Six Secrets To Building a Successful Investment Portfolio

Ways to Help Improve Your Portfolio Holdings

When constructing your portfolio, it is important to use these six general rules to help you successfully compound your returns year after year.
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Though the list is actually much longer, as a general rule, there are six things you should seriously consider doing if you want to build a successful investment portfolio. Some of the items on the checklist may sound overly simplistic but they are vital to reiterate because too many new investors think they can ignore these rules and still do well. It rarely works out in their favor. Read a story about a dairy farmer who followed similar rules and retired with millions of dollars.

The specifics of how you implement each concept will differ based upon your own personal situation, so it is important that you seek the advice of a qualified tax professional and investment advisor.

1. Decide On a Clear Objective for Your Investment Portfolio

We've talked about this idea before and I've even gone so far as to explain the three reasons your investment portfolio should have clearly defined objectives. You need to know what you expect of your money. Otherwise, you are going to be like a rudderless ship at sea; no direction, no purpose. That's a terrible situation in which to find yourself, especially as you begin to draw closer to retirement.

2. Keep Investment Turnover to a Minimum

As the saying goes, don't rent stocks, buy businesses. Turnover has been shown to correlate with poor investment performance. If you aren't willing to own a business for at least five years, don't even consider buying shares unless you fully understand, and accept, that the short-term stock market is irrational, volatile, and capricious. You should want to hold things that grow more valuable over time, producing higher earnings per share and fatter dividend checks. 

3. Keep Your Costs Low

Every dollar you give up in fees, brokerage commissions, sales loads, and mutual fund expense ratio charges is a dollar that can't compound for you. What seems like a small amount of money every year can end up costing you hundreds of thousands, or even millions, of dollars in lost wealth that you can never recover.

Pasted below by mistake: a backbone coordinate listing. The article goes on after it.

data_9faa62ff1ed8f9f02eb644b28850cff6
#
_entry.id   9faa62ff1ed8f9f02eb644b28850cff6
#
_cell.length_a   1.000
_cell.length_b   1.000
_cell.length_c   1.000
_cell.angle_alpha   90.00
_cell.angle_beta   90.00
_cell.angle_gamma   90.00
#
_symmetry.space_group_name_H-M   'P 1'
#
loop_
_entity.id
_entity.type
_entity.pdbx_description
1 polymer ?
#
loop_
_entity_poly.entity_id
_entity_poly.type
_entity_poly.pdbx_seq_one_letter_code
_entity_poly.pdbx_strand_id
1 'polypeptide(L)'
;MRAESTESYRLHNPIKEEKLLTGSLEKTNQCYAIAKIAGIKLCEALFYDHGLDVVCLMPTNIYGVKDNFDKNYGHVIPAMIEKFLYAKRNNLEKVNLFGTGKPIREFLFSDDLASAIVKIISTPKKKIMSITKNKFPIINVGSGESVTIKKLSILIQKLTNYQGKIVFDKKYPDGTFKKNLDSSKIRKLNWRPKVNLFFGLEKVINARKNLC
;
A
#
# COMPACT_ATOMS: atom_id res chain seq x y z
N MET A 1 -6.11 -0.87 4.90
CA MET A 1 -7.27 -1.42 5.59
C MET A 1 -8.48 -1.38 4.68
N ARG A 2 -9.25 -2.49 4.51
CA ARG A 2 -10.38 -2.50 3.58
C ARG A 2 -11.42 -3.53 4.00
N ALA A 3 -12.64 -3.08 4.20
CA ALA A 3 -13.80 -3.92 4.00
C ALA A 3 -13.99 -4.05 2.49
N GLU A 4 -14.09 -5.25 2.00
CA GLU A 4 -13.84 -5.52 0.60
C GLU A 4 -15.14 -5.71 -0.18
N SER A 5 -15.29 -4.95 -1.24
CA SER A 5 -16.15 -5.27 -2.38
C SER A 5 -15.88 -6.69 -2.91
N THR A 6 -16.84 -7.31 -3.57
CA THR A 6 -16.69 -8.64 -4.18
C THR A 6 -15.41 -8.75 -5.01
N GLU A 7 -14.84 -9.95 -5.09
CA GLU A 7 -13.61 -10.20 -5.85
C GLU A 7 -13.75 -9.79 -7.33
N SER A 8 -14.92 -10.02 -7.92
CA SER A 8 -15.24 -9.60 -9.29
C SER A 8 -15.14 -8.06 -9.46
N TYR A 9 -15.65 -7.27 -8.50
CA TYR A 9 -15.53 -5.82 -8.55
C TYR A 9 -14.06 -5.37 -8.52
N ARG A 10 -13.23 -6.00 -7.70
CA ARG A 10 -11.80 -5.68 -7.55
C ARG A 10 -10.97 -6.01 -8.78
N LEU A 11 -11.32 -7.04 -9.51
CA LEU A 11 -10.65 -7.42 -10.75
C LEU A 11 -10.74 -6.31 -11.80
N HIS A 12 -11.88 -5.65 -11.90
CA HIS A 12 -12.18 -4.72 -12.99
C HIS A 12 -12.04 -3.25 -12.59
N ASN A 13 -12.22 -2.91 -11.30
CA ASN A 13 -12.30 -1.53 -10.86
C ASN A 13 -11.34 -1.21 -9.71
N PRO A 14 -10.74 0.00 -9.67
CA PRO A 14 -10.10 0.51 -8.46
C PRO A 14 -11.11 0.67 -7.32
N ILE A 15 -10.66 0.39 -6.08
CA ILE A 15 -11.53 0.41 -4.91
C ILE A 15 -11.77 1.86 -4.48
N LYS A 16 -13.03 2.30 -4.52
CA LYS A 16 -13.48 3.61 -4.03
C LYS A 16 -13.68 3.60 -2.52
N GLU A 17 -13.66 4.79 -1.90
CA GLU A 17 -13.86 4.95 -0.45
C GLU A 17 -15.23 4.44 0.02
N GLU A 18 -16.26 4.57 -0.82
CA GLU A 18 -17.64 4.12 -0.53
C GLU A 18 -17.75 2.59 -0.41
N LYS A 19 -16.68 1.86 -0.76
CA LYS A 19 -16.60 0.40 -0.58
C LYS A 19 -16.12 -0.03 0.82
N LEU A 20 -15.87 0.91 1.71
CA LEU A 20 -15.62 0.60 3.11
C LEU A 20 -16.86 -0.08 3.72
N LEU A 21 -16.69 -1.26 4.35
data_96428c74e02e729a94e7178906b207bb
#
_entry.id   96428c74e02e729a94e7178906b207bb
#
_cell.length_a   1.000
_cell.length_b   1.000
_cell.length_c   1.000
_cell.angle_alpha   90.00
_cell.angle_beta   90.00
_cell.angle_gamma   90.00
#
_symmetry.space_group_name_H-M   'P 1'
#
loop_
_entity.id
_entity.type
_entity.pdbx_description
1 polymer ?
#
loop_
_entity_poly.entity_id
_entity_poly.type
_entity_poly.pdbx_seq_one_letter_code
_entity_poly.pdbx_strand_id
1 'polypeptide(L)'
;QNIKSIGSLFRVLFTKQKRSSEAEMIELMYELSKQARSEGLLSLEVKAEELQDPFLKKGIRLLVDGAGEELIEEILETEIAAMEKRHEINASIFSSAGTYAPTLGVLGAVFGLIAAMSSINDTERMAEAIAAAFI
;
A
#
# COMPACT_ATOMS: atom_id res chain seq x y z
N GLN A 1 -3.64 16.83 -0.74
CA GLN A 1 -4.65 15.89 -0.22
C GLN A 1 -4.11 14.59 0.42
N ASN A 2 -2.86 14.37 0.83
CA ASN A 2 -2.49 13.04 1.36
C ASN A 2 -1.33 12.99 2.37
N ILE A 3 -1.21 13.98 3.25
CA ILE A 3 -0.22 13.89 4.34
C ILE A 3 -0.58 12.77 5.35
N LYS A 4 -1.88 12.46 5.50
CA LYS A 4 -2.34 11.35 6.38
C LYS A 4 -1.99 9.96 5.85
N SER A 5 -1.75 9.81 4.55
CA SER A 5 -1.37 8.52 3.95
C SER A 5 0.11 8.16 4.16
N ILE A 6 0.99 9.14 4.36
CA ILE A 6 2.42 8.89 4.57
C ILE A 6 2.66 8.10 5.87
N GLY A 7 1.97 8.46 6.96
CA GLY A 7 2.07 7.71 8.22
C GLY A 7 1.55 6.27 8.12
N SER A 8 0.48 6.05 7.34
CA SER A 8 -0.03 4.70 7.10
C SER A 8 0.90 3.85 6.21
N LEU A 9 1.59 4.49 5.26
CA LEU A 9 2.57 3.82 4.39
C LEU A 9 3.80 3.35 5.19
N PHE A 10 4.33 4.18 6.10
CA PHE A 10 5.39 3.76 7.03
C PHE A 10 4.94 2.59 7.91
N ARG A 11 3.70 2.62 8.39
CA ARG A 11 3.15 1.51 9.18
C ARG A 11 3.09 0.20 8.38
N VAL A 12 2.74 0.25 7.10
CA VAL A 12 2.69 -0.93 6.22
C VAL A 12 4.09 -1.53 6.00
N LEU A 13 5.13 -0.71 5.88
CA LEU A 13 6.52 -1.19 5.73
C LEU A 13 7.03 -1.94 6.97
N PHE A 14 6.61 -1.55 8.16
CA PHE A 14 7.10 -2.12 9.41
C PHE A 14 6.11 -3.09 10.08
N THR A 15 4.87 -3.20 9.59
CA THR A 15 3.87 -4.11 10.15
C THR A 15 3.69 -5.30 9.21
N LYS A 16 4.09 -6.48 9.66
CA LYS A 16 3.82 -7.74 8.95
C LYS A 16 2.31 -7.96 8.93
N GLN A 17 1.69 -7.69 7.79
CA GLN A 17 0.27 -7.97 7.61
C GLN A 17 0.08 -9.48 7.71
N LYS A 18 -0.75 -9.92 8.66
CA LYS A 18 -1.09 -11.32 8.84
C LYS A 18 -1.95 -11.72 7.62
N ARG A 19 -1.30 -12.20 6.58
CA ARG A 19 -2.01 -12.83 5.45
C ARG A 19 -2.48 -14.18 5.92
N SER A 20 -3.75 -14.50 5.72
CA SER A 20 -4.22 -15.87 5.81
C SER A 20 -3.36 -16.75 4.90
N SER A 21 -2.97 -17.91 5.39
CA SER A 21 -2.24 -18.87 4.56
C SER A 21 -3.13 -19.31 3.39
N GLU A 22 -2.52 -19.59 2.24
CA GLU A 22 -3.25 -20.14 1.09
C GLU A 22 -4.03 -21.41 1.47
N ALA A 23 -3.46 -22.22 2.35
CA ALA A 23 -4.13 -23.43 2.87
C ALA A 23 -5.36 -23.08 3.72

4. Structure Your Investment Holdings in a Tax-Efficient Manner

The two greatest investment tax shelters available to the lower and middle classes in the United States are the Roth IRA and the 401(k). Both have unique rules, contribution limits, and tax benefits, but they can be incredibly lucrative if you manage them correctly. A 401(k) plan allows you to invest in a variety of mutual funds, and whatever you contribute is deducted from your taxable income. A Roth IRA works in reverse; money is taxed up front, but then there are no taxes on the capital gains, dividends or interest when you retire. To see how this would work in the real world, imagine that you are 18 years old. You diligently put $5,500 per year into a Roth IRA and invest the money an average 8% annual returns until turning 65. When you retired, you would have just shy of $2.5 million in your account. 

5. Never Overpay for an Asset

There is no getting around it: Price is paramount to the returns you ultimately earn on your investment portfolio. I've written real-world examples of this in the past using Wal-Mart Stores as an example of how investors can become insanely overoptimistic one year, and then depressingly pessimistic the next. You cannot buy a stock with a low earnings yield and expect to do well unless it is a turnaround situation that actually turns around, or a start-up with a very high rate of growth. 

6. Don't Rely on a Single Investment, or a Handful of Investments

There is no reason you should have a lot of your money in a single stock. If you are looking for high-quality blue chip stocks that pay 3% dividend yields, why rely on a single firm? You could easily find a dozen companies with the same characteristics, diversified across sector, industry, management team, and even country. A successful portfolio is one in which the owner is unaffected if a single company goes bankrupt or cuts its dividend. Sure, you don't like to see it, but things should just keep rolling on as the money comes in quarter after quarter, year after year.